I learned about Nelson Mandela’s death on my way back to the office from the White House Hanukkah reception yesterday. The news was not a complete surprise to anyone as the 95-year-old Mandela had been suffering with an intractable respiratory infection for many months. But it caught me short and saddened me deeply. With Hanukkah themes fresh in my consciousness, I could not help but see connections between the holiday and this great leader’s life.
There’s certainly nothing wrong with enjoying delicious food with friends and family – that’s the best part about holidays. For those of us who can. But on behalf of the millions who can’t, I propose we embrace a far more radical interpretation of this momentous occasion.
Chanukah and Thanksgiving both celebrate the importance of freedom – freedom from oppression, from religious persecution and from want. As we gather to celebrate our hard won freedoms, we must also raise our voices. And keep raising them until everyone in America can enjoy the most basic freedom: freedom from want.
The sad truth is that, even in Jewish communities that stand for egalitarianism on the pulpit and in the pews, gender-equality disappears in the home.
Just in time for Chanukah, funnyman Josh Healey’s comedic trip from Mos Def to masturbation to God himself to see who comes out ahead in that age-old battle: Jewish vs. Goyish. Read the article.
“American Jews doing social justice work is nothing new. But the field of Jewish social justice is an emerging yet mighty one. Pew isn’t just an affirmation of social justice work. It’s a wakeup call that we can do better,” writes Abby Levine of the Jewish Social Justice Roundtable, reflecting on this week’s Network Assembly.
The Zeek archive is packed with articles that have as much relevance and urgency today as they did when they were written. Like this one – in fact, it’s even more timely than it was back in 2010, when it originally ran.
Two years later, writes Sarah Seltzer, Occupy reminds us that we have to think big, think together, and keep the slogan in our minds, even when it seems far from reality: another world is possible.
I have seen the same primary care doctor for about five years, and she gives me good care. Unfortunately, I just saw her, and she told me — not without a guilty look in her eye — that expenses and regulations were just too much, and she had decided to close up her current shop and open a concierge practice. My blood ran cold: I mean, sure, I could afford it (I make a good living), but what about all the people who can’t? Is my doctor making an unethical decision? Should I stick with her?
The US Senate could vote this week on the Employment Non-Discrimination Act (ENDA). [See editor’s note for updates.]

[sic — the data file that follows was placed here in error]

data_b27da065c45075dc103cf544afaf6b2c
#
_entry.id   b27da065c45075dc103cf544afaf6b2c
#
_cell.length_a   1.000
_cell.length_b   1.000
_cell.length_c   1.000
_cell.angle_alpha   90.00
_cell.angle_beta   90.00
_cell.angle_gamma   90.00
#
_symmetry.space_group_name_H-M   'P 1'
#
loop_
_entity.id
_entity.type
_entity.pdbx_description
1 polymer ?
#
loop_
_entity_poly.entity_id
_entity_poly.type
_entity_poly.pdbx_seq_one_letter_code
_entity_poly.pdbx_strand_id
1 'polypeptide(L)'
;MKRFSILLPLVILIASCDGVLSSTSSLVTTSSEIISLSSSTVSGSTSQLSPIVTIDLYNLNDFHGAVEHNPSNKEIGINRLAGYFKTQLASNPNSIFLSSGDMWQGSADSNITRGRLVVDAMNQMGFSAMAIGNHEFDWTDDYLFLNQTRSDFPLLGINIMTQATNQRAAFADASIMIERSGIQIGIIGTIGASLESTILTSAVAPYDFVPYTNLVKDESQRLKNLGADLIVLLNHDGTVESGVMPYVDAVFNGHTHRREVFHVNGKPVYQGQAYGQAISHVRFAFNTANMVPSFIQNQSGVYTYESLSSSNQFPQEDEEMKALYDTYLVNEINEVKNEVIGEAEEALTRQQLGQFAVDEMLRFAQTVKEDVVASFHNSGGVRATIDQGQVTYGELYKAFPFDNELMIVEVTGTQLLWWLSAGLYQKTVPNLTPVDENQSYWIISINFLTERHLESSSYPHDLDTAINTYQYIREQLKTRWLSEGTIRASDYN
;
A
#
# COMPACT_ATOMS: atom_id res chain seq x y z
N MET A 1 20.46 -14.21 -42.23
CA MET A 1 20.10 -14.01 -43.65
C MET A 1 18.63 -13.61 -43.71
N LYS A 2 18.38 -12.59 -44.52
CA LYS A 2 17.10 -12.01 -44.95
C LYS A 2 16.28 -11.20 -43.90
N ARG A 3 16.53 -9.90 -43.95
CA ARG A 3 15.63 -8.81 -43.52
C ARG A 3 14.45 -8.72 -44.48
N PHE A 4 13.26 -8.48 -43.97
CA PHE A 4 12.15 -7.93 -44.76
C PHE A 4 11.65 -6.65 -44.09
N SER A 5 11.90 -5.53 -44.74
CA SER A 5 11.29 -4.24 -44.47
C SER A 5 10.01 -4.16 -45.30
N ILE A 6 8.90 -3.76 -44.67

May this bill pass in 2013, ending the 19-year struggle to ensure recourse against workplace discrimination based on sexual orientation and gender identity.
Why is passing this federal legislation so critical? Right now, transgender people can be fired in 33 states while lesbian, gay and bisexual people can be fired in 29, merely for being ourselves. Seeking fairness and justice state by state has been a tortuously slow process that leaves millions of people at risk for joblessness and its potential ramifications: poverty, homelessness, shame, depression, illness.
Why as Jews should we attend to this travesty? Regardless of our sexual orientation and gender identity, why should we make this struggle our own?
“Will we pause long enough to look at the objects we possess and see that what we think of as ‘process’ is actually a chain of human beings? If not, then we participate in a criminal act of willful forgetting,” writes Rabbi Menachem Creditor. This Chanukah, let’s shine a light on modern-day slavery and ensure our choices support freedom.
The question is not whether we can afford to work with CAIR, but whether we can afford not to.
“At the most basic level, it seems like the Jewish question is to ask whether an employer would be satisfied with their workplace policies if they knew those policies would also be applied to their parents, children, or siblings.” — Rabbi Elizabeth Richman, rabbi-in-residence, Jews United for Justice
On Friday, September 27, Deb Tambor, a young mother with bright eyes and deep dimples, killed herself. Deb was a member of the same circle of former ultra-Orthodox Jews that I belong to. Her death, at 33, is sending shockwaves through my community, a sharp reminder of the suffering some of us must endure. Deb went through a brutal custody battle because she rejected ultra-Orthodoxy. Her former community banded together to destroy her children’s relationships with her, using legal muscle, bullying, and religiously fueled indoctrination to reduce her contact with her three children to only one supervised visit a month.